Dubai Expo 2020 world’s fair postponed to October 1, 2021

DUBAI, United Arab Emirates (AP) — Dubai’s Expo 2020 world’s fair will be postponed to Oct. 1, 2021, over the new coronavirus pandemic, a Paris-based body behind the events said Monday.

The announcement by the Bureau International des Expositions came just hours after police in Kuwait dispersed what they described as a riot by stranded Egyptians unable to return home amid the coronavirus pandemic. The riot was the first reported sign of unrest from the region’s vast population of foreign workers who have lost their jobs over the crisis.

Dubai, a sheikhdom in the United Arab Emirates, has bet billions of dollars on Expo 2020 to rejuvenate its troubled economy. Since the pandemic grounded flights by its long-haul carrier Emirates and disrupted its real estate market, Dubai has been seeking to delay the event until next year.

Countries belonging to the bureau had been voting on the requested delay for days, with a final tally expected by the end of May. On Monday, however, the bureau said a required two-thirds of the countries in the organization had voted to approve the delay, meaning it would be granted.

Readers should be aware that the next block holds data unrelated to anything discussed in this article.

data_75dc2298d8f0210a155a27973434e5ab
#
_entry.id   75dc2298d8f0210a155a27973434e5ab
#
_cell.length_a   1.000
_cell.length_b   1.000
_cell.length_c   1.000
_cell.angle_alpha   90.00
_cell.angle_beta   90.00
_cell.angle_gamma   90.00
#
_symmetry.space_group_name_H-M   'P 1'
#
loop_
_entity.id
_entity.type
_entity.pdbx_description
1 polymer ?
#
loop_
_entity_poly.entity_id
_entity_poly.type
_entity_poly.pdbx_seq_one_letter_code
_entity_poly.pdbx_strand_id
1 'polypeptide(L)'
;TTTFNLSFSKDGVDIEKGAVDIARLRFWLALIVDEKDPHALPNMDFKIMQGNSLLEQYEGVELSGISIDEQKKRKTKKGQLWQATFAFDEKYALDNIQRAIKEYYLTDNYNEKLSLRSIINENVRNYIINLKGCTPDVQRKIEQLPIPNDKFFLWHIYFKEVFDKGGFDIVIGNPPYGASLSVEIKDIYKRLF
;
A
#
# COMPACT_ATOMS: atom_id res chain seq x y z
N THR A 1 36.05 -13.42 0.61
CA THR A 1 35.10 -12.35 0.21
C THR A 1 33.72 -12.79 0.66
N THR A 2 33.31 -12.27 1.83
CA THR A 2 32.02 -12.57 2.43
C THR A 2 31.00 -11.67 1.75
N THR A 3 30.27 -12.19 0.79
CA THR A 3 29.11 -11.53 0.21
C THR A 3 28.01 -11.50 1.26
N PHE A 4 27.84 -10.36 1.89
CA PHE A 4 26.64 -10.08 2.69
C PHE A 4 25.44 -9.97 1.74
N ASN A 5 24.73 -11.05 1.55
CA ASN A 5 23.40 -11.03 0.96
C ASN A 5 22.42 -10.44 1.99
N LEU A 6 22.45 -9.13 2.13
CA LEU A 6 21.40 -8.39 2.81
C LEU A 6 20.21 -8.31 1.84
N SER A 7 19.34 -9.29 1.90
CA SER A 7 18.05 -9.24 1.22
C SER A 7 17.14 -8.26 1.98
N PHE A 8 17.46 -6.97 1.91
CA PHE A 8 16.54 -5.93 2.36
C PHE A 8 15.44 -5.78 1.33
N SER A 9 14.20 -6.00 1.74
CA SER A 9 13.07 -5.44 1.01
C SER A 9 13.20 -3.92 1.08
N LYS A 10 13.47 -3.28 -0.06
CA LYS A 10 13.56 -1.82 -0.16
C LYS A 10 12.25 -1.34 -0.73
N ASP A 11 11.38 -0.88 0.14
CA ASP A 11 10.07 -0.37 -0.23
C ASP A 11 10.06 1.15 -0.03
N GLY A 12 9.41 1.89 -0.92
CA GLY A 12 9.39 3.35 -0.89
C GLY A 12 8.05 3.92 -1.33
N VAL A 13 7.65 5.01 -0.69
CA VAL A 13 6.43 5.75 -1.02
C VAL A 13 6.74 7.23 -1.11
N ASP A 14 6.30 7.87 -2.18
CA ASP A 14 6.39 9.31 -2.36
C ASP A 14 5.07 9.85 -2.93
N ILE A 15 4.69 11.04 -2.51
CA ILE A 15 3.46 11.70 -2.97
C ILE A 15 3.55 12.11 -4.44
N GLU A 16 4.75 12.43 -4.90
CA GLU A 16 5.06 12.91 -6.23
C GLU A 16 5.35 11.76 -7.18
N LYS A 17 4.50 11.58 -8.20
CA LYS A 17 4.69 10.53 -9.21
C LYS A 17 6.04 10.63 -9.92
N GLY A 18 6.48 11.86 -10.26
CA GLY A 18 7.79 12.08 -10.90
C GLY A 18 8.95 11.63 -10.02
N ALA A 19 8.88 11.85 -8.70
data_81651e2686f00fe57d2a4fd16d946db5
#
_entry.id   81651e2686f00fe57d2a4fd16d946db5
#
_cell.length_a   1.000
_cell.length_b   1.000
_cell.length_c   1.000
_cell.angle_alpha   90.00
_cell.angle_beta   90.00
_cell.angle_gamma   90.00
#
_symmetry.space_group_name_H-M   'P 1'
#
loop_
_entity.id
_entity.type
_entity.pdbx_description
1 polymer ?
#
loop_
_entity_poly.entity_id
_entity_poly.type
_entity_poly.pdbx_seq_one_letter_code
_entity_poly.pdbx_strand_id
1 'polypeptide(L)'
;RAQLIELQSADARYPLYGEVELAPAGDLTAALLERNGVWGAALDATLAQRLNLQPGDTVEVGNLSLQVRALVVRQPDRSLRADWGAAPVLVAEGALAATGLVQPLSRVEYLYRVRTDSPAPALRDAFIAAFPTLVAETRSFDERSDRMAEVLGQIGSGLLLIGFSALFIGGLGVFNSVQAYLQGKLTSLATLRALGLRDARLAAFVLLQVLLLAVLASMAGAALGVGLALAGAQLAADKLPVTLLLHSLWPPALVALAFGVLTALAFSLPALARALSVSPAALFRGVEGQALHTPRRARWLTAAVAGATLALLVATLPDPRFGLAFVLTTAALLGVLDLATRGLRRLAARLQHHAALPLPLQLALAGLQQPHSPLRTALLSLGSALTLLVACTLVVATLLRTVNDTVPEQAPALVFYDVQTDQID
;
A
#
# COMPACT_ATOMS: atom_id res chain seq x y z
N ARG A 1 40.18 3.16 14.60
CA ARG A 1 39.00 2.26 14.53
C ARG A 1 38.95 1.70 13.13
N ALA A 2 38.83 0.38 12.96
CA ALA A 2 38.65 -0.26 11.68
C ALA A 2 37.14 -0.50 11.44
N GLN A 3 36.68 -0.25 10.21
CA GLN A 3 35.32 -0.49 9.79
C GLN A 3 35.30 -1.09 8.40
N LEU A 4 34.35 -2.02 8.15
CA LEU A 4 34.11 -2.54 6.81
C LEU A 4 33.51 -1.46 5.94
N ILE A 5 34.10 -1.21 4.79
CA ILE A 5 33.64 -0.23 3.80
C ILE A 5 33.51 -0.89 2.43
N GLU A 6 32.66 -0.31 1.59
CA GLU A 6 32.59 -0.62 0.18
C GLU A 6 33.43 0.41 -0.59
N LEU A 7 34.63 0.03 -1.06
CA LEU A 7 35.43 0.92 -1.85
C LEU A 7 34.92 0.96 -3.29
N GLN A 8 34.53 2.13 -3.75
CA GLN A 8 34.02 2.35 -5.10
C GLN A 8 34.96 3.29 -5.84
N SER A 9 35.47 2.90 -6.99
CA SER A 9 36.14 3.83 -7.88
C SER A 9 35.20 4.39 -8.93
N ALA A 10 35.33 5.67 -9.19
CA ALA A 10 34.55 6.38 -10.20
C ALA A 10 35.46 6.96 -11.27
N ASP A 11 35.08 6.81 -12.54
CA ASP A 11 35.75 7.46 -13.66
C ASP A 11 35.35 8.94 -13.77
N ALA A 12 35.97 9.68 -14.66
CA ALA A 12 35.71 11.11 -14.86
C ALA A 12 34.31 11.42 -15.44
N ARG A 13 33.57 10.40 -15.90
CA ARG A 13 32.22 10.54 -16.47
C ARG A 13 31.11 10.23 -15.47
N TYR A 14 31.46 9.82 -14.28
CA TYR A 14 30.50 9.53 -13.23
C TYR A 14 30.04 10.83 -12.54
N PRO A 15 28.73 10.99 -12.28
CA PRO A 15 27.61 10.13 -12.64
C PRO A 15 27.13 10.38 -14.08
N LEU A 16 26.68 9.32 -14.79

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The bureau’s executive committee voted unanimously in April to back the proposal, which will see the event run from Oct. 1, 2021, until March 31, 2022.

Sheikh Ahmed bin Saeed Al Maktoum, the chairman and CEO of Emirates who also serves on Dubai’s Expo committee, welcomed the announcement in a statement.

“We are thankful to member states for their continued commitment to contributing to a World Expo in Dubai that will play a pivotal role in shaping our post-pandemic world at a time when it will be most needed,” Sheikh Ahmed said.

This skyscraper-studded city won the rights to host the event in 2014. That helped boost Dubai’s crucial real-estate market and had officials hoping for more tourists in this city-state that is home to the world’s busiest airport for international travel.

Now, the pandemic has jeopardized global tourism and caused further panic in a real-estate market already down by a third since the 2014 announcement.

It remains unclear how the delay will affect its staff, who in theory would need to be paid for at least another year, nor construction. Expo 2020 did not respond to questions from The Associated Press.

However, some countries taking part still are at the preliminary stages of building their pavillions for the expo, giving them much-needed extra time. Among them is the U.S., whose pavillion costing at least $60 million is being built through “the generosity of the Emirati government.”

Meanwhile, Kuwait’s state-run KUNA news agency reported on Monday a confrontation, describing it as a “riot” carried out by Egyptians corralled at a group shelter.

“Security officials intervened and took control, arresting a number of them” KUNA’s report said.

It did not acknowledge what level of force police used to put down the unrest, nor how many people authorities ultimately arrested after the incident. Kuwait’s Information Ministry did not immediately respond to a request for comment.